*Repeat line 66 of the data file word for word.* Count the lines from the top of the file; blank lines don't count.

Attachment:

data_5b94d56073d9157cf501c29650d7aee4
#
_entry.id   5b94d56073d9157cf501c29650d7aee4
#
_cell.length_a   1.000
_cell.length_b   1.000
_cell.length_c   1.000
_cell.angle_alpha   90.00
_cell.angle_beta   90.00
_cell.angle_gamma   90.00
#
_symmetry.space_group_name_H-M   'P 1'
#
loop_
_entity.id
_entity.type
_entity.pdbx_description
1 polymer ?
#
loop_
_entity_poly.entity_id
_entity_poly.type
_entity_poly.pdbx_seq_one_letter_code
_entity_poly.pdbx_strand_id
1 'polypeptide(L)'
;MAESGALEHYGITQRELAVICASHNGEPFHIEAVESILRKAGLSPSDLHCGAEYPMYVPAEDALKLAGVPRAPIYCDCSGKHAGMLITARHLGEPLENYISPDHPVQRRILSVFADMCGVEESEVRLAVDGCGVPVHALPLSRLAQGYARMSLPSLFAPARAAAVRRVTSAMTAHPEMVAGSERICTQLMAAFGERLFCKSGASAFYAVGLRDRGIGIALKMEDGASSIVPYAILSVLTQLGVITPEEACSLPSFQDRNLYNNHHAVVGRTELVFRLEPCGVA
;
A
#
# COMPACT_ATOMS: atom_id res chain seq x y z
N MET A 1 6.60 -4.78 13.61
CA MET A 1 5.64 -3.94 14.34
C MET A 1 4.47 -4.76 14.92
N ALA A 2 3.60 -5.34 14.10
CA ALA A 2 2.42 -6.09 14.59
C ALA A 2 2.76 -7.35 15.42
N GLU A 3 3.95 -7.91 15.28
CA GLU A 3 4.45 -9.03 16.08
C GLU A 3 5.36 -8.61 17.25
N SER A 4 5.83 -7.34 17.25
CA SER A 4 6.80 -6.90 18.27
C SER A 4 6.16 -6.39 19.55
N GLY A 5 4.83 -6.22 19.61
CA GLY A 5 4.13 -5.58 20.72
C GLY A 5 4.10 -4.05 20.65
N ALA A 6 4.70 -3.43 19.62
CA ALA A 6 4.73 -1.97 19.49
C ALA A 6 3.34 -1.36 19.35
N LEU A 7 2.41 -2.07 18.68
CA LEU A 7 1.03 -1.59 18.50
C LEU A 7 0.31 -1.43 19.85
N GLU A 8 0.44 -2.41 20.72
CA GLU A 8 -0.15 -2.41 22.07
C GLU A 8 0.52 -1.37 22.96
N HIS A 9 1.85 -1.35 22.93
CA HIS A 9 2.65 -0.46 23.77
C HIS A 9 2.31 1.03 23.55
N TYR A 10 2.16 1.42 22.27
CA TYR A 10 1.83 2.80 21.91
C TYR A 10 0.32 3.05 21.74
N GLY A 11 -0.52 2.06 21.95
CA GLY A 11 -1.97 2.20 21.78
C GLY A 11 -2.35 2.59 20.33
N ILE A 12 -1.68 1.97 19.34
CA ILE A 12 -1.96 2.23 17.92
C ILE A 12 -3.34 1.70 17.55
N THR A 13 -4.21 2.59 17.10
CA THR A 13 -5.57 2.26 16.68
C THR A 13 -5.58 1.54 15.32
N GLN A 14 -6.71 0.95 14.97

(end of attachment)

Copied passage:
C ILE A 12 -3.34 1.70 17.55